Pentagon says way too soon to say Russia is de-escalating in Ukraine

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March 30 (UPI) — Pentagon Press Secretary John Kirby said Wednesday that despite Russia saying some of its forces are withdrawing from Kyiv it’s way too soon to read that as a sign of true de-escalation.

In an interview with MSNBC, Kirby also said the talks between Ukraine and Russia are productive.

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Kirby said the Pentagon has been attempting to contact Russia to communicate directly about Ukraine.

“But the Russians have not answered,” he said.

The British government tweeted a Ukraine intelligence update Wednesday.

It said that Russian units suffering heavy losses have been forced to return to Belarus and Russia to reorganize and supply.

In the meantime, the intelligence update said, Russia will likely continue to compensate for its reduced ground maneuver capability through mass artillery and missile strikes.

The British said Russia’s stated focus on an offensive in Donetsk and Luhansk is likely a tacit admission that it is struggling to sustain more than one significant axis of advance.

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Russian forces attacked cities across Ukraine overnight, appearing to escalate attacks after promising to reduce military activity during new peace talks.

Ukrainian officials said Wednesday they have seen renewed shelling in the north of Ukraine and no sign of a reduction in hostilities.

Russian forces attacked the northern city of Chernihiv, less than 100 miles away from the capital Kyiv, and city officials said residents there remain without electricity, water or gas.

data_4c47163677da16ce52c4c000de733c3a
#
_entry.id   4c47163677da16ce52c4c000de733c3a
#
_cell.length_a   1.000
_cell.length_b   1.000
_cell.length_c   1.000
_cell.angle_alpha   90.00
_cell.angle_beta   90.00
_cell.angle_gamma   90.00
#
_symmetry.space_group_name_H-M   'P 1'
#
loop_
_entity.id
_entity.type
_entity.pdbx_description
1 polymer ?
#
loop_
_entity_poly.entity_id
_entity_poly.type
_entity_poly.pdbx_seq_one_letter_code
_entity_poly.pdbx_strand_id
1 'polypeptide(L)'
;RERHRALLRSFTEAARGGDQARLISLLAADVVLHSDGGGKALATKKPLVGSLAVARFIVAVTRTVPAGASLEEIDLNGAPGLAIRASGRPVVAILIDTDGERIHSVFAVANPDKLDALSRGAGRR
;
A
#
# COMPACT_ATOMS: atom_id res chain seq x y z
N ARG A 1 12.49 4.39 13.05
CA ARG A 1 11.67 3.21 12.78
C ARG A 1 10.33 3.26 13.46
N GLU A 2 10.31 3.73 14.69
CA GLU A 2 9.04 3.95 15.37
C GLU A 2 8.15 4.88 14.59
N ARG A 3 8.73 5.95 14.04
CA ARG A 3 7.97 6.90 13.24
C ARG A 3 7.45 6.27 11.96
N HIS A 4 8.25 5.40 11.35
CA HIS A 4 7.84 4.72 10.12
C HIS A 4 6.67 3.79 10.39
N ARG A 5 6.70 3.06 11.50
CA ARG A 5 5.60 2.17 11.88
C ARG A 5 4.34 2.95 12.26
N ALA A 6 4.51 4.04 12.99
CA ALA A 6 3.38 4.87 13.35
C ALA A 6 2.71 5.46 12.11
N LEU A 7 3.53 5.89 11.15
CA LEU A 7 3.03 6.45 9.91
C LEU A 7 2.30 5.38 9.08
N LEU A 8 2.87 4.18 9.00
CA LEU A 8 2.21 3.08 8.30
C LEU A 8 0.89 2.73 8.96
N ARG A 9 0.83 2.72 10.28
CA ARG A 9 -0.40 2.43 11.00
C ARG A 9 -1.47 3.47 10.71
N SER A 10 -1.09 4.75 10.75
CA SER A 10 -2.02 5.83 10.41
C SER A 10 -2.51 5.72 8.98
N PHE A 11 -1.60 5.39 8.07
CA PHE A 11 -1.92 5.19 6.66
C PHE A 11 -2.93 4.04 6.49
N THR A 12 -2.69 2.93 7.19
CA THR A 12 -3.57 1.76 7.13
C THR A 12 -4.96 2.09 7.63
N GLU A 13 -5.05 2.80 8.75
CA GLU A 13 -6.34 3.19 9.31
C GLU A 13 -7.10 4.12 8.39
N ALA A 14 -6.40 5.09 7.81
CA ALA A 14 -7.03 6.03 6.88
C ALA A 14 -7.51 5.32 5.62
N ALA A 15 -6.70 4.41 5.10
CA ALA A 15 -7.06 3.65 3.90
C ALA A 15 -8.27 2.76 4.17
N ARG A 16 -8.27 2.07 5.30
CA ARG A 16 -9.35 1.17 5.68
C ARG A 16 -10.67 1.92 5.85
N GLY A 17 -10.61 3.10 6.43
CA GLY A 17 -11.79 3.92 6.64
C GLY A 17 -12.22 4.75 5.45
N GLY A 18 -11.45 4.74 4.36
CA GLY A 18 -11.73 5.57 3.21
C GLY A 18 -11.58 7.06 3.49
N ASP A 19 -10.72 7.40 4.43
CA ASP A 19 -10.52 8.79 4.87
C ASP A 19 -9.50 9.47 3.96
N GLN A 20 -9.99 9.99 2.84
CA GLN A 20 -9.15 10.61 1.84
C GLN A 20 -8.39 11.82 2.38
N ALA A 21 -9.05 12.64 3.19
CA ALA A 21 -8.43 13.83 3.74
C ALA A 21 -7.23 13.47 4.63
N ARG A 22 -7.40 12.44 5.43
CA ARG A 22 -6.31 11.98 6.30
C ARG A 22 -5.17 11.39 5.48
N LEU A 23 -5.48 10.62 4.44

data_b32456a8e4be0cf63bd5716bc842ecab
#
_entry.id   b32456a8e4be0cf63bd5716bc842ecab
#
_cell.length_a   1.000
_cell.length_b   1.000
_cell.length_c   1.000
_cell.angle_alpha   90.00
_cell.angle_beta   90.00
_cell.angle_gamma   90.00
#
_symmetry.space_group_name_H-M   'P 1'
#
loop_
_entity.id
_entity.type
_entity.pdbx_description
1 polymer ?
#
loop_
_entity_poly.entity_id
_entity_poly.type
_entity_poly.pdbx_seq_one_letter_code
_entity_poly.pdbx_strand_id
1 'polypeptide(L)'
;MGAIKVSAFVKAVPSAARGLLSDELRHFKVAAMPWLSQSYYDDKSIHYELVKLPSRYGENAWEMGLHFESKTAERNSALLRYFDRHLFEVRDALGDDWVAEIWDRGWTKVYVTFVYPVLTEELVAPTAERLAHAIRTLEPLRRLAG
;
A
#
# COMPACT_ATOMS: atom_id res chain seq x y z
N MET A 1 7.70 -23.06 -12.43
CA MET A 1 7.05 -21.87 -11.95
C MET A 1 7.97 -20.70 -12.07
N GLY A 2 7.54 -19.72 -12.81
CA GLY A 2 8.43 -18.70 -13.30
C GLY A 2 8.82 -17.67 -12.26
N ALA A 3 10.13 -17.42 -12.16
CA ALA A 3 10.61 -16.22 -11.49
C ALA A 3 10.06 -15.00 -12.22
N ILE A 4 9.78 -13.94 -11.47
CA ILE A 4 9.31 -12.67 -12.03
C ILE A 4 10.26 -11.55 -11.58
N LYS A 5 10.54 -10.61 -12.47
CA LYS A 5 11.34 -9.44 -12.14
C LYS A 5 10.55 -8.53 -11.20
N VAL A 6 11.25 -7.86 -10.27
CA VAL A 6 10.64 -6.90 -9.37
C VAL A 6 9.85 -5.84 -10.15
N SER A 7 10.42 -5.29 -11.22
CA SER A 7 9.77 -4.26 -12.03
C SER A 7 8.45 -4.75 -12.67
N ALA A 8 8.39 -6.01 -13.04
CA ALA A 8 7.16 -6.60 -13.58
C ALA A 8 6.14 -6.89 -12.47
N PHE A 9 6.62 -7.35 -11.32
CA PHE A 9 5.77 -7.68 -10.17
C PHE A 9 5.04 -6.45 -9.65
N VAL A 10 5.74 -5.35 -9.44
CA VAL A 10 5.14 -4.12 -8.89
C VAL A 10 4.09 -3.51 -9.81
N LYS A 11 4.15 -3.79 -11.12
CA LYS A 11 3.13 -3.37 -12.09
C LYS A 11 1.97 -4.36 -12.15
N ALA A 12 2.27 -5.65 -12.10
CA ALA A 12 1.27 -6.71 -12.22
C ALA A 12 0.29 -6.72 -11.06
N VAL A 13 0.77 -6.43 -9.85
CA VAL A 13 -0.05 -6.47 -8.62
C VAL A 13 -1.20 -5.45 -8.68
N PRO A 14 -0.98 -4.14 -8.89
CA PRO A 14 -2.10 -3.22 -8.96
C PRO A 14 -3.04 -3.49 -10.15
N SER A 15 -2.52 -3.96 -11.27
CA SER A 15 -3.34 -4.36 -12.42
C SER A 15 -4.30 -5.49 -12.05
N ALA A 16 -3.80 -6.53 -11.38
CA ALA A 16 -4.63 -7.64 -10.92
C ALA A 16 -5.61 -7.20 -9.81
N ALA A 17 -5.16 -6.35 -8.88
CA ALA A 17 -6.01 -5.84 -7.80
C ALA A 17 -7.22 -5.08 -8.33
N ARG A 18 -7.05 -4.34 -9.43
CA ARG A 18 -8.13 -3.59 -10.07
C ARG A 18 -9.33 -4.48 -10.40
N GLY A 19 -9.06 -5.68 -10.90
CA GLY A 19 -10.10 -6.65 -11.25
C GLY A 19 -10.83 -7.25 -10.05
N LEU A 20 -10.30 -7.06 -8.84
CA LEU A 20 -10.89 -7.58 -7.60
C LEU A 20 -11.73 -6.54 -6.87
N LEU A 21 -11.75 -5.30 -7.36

Ukrainian officials said the continuation of Russian attacks wasn’t surprising.

“The night was just as we expected, that [everything Russia promised] is a lie from the beginning till the end,” Chernihiv Mayor Vladyslav Atroshenko said, according to The Guardian. “That’s why at night we had some serious shelling … and the Russians were trying to destroy all possible means of crossing Desna River toward Kyiv.”

In the western region of Khmelnytsky, a new round of strikes hit an industrial facility overnight and sparked fires.

Firefighters work to put out a fire in the western Ukrainian city of Lutsk on Tuesday after Russian missiles struck a fuel storage facility. Photo courtesy of State Emergency Service of Ukraine/UPI

Ukrainian officials said Moscow has continued to capture important infrastructure facilities in the eastern and northern portions of the country.

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“There was an air alarm throughout the country during the night,” Vadym Denysenko, an adviser to Ukraine’s interior minister, said, according to CNN. “In fact, there were no areas without sirens.

“In the morning, they were repeated. In particular, in Donbas … Kyiv region.”

Ukrainian Deputy Prime Minister Iryna Vereshchuk said part of the agreements stemming from Tuesday’s peace talks included evacuation corridors to be opened on Wednesday. Vereshchuk said that included the evacuation of Mariupol residents in southern Ukraine and delivery of humanitarian aid to Berdyansk.

She also said a new route from Melitopol will be allowed, along with one for personal vehicles being used for residents traveling from Enerhodar to Zaporizhzhia.

Also Wednesday, the United Nations released new refugee figures — saying that more than 4 million Ukrainians have fled their home country since the invasion began Feb. 24.

“The right to move freely within the Schengen area means there are very few border controls within the European Union,” the United Nations refugee agency said in a statement.

“The data of arrivals in Schengen countries (Hungary, Poland, Slovakia) bordering Ukraine therefore only represents border crossings into that country, but we estimate that a large number of people have moved onwards to other countries.”

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Ukrainian service members stand beside a damaged building in a residential area after shelling in Kyiv, Ukraine, on March 18. Photo by Vladyslav Musiienko/UPI | License Photo